The Straits Times clinched a silver award for Best in Newspaper Overall Design at this year's Asian Media Awards ceremony, held yesterday.
Hong Kong's South China Morning Post (SCMP) won the gold in that category, while China Daily was awarded bronze.
The competition is organised by the World Association of Newspapers and News Publishers, and drew more than 400 submissions from all over Asia.
Prizes were presented at Publish Asia - an annual conference for the publishing industry - yesterday.
Other awards given out at the event in Bali celebrated outstanding editorial content, infographics, photojournalism and newspaper marketing. Papers that won big included the SCMP as well as Malaysia's The New Straits Times.
"We're proud to receive this award - the fourth year running that we've been recognised for our design," said Mr Lim Chuan Huat, associate editor of The Straits Times.
"The particular edition which we submitted for the competition was our Budget Day special. It was a major newsroom-wide effort and offered us an opportunity to showcase our design capability - combining great art and graphics with creative and bold presentation.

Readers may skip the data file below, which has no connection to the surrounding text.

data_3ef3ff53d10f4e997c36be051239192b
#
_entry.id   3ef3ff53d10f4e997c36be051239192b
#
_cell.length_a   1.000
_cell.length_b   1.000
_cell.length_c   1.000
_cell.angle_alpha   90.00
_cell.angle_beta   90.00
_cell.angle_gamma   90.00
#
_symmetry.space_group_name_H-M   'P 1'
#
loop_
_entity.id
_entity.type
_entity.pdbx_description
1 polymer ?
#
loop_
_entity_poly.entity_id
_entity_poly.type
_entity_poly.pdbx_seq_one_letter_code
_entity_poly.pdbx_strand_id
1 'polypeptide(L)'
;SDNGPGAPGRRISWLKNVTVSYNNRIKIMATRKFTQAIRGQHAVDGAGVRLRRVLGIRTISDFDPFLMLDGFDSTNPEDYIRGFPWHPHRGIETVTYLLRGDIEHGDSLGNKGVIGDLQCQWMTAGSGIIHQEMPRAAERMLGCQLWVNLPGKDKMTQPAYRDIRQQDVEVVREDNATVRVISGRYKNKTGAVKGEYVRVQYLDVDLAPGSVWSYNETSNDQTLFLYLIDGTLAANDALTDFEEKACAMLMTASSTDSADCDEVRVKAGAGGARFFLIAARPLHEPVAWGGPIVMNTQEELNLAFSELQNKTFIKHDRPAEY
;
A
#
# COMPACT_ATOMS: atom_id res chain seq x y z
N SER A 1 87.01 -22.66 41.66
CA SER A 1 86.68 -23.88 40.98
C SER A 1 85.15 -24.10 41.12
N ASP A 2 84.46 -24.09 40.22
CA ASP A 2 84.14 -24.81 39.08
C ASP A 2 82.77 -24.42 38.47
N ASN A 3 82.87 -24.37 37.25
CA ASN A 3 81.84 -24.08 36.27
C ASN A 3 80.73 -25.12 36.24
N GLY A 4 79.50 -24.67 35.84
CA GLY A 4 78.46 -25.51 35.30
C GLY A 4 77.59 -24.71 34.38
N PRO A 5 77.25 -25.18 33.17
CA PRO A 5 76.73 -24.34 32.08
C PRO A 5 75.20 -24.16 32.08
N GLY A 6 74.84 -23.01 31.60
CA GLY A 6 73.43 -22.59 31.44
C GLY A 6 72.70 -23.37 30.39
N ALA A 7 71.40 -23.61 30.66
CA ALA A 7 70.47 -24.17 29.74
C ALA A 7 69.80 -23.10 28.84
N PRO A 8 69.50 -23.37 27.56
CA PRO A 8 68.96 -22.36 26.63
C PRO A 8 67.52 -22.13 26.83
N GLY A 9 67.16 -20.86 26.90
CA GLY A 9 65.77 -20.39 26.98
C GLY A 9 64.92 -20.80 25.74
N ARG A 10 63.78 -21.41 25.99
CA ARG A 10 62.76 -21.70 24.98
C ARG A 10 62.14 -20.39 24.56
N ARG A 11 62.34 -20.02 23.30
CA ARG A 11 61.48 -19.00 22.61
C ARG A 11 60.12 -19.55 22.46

"The thinking that went into producing the entire issue was excellent, and it showed in the final product."
In another contest, Straits Times journalist Lydia Lim was one of three winners of this year's Prize for Economic Journalism in Asia.
Her piece, titled "What to do about robots and artificial intelligence", won an award for the best journalistic work.
Ms Lim was formerly associate opinion editor at the paper, and is currently head of training and talent development for the English/ Malay/Tamil Media Group.
Explaining why she decided to write about artificial intelligence, the 47-year-old said that she has always believed her mission as a journalist is to "help readers make sense of the world we live in".
The competition was organised by IE Business School, a well-known private institution in Spain which offers graduate programmes. It received more than 200 submissions from 60 different media organisations around the region.
"The winners were chosen for their depiction of how global trends are impacting the spending power of Asia," said the school in a statement.